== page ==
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This video shows you how to fix minor oil leaks in your 2006 Honda CR-V and how to tell if the fluid leaking from your CR-V is oil, how to check your oil level and how to fix the oil leak. Low oil levels can wreck your engine, so it is important to be proactive about oil leaks, however small. Oil leaks in the 2006 CR-Vs with the 2.4 liter engine are often due to a bad seal in the drain plug - the metal washer in your drain plug can only be tightened a few times before it loses its ability to seal and should be replaced periodically to prevent leaking. Replacing the metal washer should only be done when you change the oil in your CR-V, fortunately the video above shows how to fix the minor leak in the interim.
Make sure that your engine is cold and that your CR-V is parked on a level surface when you check the oil level as both of these things can cause the oil level to read low. Check our What is Leaking? video to see what type of fluid is leaking from your CR-V if you need help figuring out what type of oil is leaking from your CR-V.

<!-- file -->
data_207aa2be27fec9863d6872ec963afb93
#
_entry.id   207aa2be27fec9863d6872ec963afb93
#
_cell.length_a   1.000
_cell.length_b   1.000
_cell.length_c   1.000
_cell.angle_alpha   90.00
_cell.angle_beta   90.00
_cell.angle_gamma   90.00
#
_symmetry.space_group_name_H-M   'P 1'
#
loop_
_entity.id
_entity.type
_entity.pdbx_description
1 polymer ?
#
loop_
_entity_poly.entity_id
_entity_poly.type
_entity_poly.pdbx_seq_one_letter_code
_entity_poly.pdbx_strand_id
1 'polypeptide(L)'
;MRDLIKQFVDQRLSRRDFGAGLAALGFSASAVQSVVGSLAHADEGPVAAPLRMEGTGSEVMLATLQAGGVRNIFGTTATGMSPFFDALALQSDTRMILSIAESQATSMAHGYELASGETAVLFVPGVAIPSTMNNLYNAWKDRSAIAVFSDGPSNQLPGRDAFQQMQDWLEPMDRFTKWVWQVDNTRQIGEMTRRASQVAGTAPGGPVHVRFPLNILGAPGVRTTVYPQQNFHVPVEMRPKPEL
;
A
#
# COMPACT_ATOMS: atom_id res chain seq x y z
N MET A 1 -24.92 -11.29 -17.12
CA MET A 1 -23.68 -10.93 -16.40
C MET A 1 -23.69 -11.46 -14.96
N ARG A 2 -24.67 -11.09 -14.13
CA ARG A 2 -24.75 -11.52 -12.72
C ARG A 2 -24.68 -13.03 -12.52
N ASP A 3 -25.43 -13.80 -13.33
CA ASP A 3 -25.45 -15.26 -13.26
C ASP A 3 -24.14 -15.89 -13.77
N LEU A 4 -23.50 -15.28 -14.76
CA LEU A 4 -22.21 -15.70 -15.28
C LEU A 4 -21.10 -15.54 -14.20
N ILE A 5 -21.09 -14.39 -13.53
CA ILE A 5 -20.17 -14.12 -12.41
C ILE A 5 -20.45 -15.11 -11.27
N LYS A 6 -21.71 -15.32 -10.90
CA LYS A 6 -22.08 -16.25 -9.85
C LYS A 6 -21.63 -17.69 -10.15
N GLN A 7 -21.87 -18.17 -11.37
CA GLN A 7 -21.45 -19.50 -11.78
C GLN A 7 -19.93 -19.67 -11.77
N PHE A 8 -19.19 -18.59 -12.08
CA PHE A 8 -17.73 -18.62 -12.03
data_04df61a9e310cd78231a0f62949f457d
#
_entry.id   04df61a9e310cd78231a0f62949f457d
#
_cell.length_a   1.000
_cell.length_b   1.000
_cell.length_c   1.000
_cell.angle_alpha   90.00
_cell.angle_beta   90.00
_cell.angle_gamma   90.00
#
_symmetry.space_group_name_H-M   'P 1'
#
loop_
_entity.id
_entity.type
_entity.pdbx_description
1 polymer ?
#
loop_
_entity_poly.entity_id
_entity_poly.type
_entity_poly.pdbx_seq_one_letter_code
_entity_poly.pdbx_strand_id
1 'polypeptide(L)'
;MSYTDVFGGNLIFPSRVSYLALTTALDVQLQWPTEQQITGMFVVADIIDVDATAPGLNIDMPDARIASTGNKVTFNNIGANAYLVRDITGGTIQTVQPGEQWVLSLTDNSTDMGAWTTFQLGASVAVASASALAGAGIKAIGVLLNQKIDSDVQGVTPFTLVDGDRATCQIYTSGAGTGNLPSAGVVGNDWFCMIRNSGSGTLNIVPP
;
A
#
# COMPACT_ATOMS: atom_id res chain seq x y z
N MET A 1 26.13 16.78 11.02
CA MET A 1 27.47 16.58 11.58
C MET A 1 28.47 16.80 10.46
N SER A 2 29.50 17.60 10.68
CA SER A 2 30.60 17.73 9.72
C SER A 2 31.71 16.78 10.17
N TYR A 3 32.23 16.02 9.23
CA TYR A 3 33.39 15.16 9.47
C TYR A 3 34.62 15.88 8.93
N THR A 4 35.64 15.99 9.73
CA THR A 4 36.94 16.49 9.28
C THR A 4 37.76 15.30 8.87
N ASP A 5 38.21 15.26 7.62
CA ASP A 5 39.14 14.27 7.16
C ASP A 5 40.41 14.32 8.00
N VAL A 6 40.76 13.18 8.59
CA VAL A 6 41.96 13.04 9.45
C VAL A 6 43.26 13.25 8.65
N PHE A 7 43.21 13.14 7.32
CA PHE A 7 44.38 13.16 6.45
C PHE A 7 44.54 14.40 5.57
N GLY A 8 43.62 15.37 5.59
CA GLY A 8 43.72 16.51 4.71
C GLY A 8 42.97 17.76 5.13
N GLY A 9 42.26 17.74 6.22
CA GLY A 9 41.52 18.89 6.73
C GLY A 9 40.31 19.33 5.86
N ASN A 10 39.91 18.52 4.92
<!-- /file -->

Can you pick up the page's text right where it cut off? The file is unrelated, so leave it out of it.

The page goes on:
Flushing the coolant in your car is not that hard and will extend the life of your engine tremendously - learn how here!2006 Honda CR-V SE 2.4L 4 Cyl.
Is the clock in your car ahead or behind? Learn how to set it here!2000 Honda CR-V EX 2.0L 4 Cyl.
Want an easy way to save $500? Rotate your tires at least three times per year2006 Honda CR-V SE 2.4L 4 Cyl.
Low coolant levels is all to common - top yours up today2006 Honda CR-V SE 2.4L 4 Cyl.
If your brake fluid is a little low, learn how to add some here. Ignoring a low level leads to big problems2006 Honda CR-V SE 2.4L 4 Cyl.
Odd electrical problems that come out of nowhere can often signify a blown engine fuse - check and change yours here!2006 Honda CR-V SE 2.4L 4 Cyl.